The Constitution Unit


Monitor 82: Achieving a new normal for the constitution?

24 November 2022

The latest issue of the Constitution Unit’s newsletter on constitutional developments is out now and available for free download.

Monitor 82: Achieving a new normal for the constitution?

The new issue of the Constitution Unit’s Monitor is available now. Published three times a year, Monitor provides a unique round-up of constitutional developments in the UK over the preceding months.

Read Monitor 82

This issue catalogues just four months of developments – but covers a change of monarch, two new Prime Ministers and remarkable ministerial churn, among much else.

This issue details a tumultuous period following the fall of Boris Johnson. Johnson was brought down by a wave of ministerial resignations prompted by concerns about propriety and ethics. Yet these themes played little role in the subsequent leadership election. The period of public grieving following the sad death of Queen Elizabeth delayed the early activities of Liz Truss’s government, but the announcement of Chancellor Kwasi Kwarteng’s ambitious ‘mini-budget’ caused a shock of a different kind. The grave financial instability caused by the fiscal statement highlighted the risks of evading expert advice and independent scrutiny. Truss sacked Kwarteng, but was herself forced to resign just nine days later.

Rishi Sunak promised when he took over as Prime Minister to restore ‘integrity, professionalism and accountability’. However, he has been beset by challenges over ministerial ethics in light of allegations of ministerial misconduct – and must also deal with the longer-term legacies of his predecessors, including:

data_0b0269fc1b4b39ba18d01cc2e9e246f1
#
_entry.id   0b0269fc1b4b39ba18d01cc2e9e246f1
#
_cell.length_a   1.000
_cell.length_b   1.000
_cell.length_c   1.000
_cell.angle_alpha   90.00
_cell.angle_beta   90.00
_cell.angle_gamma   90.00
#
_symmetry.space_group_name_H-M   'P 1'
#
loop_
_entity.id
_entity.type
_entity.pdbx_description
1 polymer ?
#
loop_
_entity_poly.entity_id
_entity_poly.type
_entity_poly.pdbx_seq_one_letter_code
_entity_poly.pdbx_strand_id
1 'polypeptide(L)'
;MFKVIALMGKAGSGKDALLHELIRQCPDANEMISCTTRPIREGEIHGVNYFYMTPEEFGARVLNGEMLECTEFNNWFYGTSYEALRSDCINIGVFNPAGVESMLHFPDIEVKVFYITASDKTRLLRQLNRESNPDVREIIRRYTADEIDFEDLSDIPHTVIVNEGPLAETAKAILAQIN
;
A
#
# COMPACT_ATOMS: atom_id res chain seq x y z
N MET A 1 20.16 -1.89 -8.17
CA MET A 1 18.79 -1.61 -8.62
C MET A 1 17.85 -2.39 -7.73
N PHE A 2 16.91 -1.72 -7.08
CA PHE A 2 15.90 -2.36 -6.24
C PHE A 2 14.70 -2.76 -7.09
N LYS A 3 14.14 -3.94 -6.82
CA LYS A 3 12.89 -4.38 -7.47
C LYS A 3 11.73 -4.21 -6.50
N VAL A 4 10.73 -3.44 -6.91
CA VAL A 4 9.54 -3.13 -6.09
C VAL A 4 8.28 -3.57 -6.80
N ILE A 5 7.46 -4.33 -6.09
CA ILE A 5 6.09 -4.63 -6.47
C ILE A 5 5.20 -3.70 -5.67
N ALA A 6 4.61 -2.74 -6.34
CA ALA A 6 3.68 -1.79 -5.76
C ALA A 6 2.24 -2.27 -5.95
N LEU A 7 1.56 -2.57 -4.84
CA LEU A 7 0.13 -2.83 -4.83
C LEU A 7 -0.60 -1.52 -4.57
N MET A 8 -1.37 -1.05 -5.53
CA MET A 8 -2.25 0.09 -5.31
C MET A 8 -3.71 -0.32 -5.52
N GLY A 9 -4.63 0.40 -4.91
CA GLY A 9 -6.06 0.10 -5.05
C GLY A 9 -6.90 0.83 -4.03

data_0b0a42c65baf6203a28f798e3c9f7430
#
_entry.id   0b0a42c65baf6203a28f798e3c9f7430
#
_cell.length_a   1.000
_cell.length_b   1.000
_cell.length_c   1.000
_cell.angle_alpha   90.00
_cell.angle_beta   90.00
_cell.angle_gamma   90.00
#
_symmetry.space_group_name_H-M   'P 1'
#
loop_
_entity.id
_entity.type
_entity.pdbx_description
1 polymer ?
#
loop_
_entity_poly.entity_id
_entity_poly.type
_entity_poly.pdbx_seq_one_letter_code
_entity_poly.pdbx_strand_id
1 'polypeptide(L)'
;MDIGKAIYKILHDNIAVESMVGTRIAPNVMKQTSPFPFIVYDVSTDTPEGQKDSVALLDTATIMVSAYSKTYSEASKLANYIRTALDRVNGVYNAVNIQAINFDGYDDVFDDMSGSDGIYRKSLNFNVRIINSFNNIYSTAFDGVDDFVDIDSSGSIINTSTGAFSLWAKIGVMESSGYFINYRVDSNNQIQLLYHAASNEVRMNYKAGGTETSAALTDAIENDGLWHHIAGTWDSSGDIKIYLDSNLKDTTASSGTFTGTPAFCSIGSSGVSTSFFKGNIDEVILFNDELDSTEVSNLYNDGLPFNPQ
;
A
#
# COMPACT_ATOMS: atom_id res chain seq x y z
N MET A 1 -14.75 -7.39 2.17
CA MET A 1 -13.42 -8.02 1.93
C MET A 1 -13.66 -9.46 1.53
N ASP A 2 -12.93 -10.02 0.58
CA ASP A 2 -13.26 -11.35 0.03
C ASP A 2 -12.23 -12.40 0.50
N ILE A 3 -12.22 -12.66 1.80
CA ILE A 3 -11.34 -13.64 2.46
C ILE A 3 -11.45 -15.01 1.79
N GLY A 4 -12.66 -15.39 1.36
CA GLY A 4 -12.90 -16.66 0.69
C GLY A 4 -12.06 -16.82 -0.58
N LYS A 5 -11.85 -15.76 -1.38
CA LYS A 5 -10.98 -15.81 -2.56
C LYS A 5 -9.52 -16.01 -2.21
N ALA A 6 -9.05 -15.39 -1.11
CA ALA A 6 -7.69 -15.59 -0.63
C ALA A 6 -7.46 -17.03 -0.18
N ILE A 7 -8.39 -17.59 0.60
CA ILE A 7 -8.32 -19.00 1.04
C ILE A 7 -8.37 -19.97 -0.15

• reversing the sidelining of parliament seen under his two predecessors
  • dealing with potential resignation honours lists from both Johnson and Truss
  • restoring respectful relations with the devolved administrations
  • deciding the future of the Retained EU Law (Revocation Reform) Bill, the Northern Ireland Protocol Bill and the Bill of Rights Bill
  • rebuilding relationships with the civil service, regulators and the legal community.

All of these issues are discussed in this edition of Monitor, along with:

  • updates on the Committee of Privileges inquiry into Boris Johnson
  • the Speaker’s Conference on MPs’ Staff
  • the publication of the government’s draft ‘strategy and policy statement’ for the Electoral Commission
  • the introduction of a Bill to make Princess Anne and Prince Edward Counsellors of State
  • debate about the rules of Conservative leadership contests
  • Labour’s plans for the constitution.

Beyond Westminster, meanwhile, as Monitor went to press the Supreme Court found that the Scottish Parliament lacks the competence to legislate for an independence referendum on reserved competence grounds. The Scottish government continues to make the case for independence. Northern Ireland still lacks a functioning Assembly. And the Independent Commission on the Constitutional Future of Wales continues to gather expert evidence.

This edition also reports on the publication of a new book on the prerogative co-authored by Unit Founder Robert Hazell, two new reports on the monarchy, and new briefings under the Unit’s project on Constitutional Standards and the Health of Democracy.

As with all issues of Monitor, this includes a handy list of key ‘people on the move’ in the constitutional field, and all Constitution Unit publications and media appearances.

This edition of Monitor, along with all previous editions, is available to download free from our publications page.